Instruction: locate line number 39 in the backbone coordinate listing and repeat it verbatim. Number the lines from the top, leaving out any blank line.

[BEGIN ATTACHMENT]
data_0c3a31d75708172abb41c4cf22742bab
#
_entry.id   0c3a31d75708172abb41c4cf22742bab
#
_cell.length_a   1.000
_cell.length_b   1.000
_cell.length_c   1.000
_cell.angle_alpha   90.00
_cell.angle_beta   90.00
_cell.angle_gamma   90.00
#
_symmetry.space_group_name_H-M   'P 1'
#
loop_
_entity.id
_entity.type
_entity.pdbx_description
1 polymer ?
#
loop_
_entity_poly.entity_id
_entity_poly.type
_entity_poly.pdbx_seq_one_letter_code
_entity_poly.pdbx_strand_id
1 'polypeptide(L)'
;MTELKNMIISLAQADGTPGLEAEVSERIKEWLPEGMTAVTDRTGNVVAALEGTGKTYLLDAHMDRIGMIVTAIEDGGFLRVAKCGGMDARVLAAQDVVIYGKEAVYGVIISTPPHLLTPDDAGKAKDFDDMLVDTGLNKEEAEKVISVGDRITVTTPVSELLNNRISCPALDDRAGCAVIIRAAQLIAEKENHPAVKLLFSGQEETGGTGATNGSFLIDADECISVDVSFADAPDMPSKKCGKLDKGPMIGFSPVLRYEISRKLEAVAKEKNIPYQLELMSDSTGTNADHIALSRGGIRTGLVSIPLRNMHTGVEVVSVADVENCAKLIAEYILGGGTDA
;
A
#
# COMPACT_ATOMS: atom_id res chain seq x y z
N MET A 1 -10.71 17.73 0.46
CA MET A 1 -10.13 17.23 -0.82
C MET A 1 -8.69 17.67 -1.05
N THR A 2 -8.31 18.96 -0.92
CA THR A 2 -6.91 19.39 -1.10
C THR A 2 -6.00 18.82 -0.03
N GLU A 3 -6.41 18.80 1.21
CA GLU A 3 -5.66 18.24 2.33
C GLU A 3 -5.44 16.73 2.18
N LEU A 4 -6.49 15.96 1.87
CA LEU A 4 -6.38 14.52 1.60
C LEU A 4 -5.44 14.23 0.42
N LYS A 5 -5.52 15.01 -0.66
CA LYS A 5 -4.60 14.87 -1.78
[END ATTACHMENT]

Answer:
C GLU A 3 -5.44 16.73 2.18